(CNN) -- A Utah Highway Patrol trooper is under investigation after a video showed him punching a woman several times during a traffic stop, a spokesman for the Utah Department of Public Safety said.
A dashboard camera captured footage of Sgt. Andrew Davenport punching 53-year-old Darla Wright in August.
Davenport is on paid administrative leave, said Brian Hyer, spokesman for the Utah Department of Public Safety.
Wright was speeding in Ogden when officers tried to pull her over, authorities said late Saturday. According to an incident report, the driver evaded police, and a chase ensued. Authorities stopped the woman by trapping her car between two vehicles.
"The suspect was still trying to escape, she had the accelerator floored and engine revving in an attempt to push our vehicles out of the way," Davenport wrote in an incident report.
Davenport said Wright would not roll down her window and gripped on the steering wheel.
On the video, Davenport is seen breaking the driver's side window, reaching into the car and repeatedly punching the woman.
"She refused to comply with commands to give us her hands," Davenport wrote. "Due to my close proximity to the suspect and my experience with Taser failure at such close distances, I delivered three close hand strikes to her head in an attempt to gain compliance with our commands. I did this to distract and stun her and to stop her from trying to drive off and strike our vehicles or possibly run us over. The strikes worked and we were able to grab her hands."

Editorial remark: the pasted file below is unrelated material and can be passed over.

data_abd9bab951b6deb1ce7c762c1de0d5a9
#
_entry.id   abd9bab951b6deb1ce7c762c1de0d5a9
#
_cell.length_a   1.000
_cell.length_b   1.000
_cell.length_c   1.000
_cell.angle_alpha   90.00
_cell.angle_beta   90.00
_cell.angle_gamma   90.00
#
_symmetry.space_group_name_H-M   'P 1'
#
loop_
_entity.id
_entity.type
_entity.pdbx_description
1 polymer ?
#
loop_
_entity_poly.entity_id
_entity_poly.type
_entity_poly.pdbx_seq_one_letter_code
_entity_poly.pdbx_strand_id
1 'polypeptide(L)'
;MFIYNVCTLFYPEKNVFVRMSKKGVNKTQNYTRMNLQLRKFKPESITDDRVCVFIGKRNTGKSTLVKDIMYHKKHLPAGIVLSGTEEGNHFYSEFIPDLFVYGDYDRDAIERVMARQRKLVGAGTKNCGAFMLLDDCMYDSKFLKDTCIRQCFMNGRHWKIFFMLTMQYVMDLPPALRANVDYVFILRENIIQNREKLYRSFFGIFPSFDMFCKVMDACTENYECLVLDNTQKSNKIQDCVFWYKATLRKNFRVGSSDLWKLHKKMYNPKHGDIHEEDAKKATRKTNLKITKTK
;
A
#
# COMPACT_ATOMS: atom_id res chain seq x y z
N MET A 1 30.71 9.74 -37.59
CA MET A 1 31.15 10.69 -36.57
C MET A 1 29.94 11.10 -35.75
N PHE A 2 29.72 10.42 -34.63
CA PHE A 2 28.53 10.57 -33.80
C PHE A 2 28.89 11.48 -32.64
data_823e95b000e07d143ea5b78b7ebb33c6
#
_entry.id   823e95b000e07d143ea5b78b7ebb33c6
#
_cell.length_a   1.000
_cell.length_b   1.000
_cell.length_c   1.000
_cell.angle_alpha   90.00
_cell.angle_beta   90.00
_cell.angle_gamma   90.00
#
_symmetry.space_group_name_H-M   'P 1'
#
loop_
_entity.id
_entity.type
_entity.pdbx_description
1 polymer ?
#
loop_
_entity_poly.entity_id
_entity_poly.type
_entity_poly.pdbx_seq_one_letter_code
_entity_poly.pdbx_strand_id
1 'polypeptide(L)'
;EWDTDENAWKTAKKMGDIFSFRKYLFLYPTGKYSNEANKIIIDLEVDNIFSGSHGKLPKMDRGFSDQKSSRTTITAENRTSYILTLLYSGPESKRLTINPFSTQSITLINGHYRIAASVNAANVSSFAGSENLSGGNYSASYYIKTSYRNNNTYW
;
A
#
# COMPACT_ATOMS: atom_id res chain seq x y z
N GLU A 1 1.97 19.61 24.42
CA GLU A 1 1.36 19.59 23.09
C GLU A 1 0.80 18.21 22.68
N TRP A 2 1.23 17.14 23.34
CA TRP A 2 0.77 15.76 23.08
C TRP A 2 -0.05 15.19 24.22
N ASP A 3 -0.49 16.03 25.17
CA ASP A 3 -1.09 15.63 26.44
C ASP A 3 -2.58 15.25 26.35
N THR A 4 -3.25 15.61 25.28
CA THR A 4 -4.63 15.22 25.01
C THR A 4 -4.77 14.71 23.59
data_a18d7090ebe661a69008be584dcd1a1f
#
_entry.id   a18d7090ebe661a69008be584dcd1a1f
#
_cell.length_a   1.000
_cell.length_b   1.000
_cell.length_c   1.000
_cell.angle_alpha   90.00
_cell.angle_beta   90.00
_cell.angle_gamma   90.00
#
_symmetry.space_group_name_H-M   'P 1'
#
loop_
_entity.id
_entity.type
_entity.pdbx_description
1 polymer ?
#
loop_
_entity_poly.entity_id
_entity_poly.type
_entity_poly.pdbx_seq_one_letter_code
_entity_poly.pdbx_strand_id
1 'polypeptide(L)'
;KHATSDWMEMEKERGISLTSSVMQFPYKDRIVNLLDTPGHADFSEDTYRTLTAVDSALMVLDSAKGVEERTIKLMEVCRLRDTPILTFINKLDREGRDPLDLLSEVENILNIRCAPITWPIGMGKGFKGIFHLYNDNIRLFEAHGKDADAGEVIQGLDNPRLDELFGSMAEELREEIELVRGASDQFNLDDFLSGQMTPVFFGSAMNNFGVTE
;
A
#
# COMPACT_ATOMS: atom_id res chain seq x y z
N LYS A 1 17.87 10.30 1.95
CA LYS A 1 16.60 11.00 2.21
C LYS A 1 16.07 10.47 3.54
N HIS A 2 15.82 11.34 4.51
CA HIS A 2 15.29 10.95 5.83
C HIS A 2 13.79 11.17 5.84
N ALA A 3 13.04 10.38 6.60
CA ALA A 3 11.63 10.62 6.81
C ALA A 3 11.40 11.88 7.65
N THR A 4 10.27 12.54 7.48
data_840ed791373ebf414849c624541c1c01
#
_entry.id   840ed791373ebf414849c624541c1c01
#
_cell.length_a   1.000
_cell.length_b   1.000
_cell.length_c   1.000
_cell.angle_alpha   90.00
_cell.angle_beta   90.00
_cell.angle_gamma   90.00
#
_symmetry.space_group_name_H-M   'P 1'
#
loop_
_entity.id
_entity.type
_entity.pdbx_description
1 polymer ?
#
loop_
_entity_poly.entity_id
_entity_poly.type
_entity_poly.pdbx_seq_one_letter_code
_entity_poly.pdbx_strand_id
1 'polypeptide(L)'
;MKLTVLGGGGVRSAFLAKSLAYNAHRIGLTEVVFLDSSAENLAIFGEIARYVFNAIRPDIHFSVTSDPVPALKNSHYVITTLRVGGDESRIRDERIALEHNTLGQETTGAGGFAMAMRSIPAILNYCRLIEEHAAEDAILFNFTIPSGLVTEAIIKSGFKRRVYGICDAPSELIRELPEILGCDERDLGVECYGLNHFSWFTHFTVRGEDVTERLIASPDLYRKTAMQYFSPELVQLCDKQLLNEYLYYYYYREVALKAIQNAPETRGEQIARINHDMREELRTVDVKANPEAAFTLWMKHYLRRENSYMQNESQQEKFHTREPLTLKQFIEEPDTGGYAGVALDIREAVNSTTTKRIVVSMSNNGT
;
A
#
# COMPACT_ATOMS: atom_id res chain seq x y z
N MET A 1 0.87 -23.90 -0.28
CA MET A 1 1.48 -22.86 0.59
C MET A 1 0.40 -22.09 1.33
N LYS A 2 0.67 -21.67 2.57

Hyer said investigations involve "multiple layers of reviews." It is unclear when the reviews might be completed.
"The Sgt. Davenport investigation is a personnel matter, and I am limited at what I can say," Hyer said. "There have been several reviews and an investigation, and right now we have a pending personnel matter."
Hyer confirmed to CNN that Davenport is a cousin of Utah Department of Public Safety Commissioner D. Lance Davenport, but police say the relationship will not affect the case.
Hyer said the commissioner told him he believes in doing the right thing.
"The commissioner expects all of his employees to be held accountable for his or her actions," Hyer said. "There is a relationship between Commissioner Davenport and Sgt. Davenport, but that's it. It has no bearing on this case."
CNN attempted to reach Sgt. Davenport, but the Department of Public Safety is not allowing him to speak, Hyer said.
The driver was eventually taken into custody on suspicion of driving under the influence, eluding police, reckless driving, assault on a police officer and resisting arrest. Attempts to reach her were unsuccessful.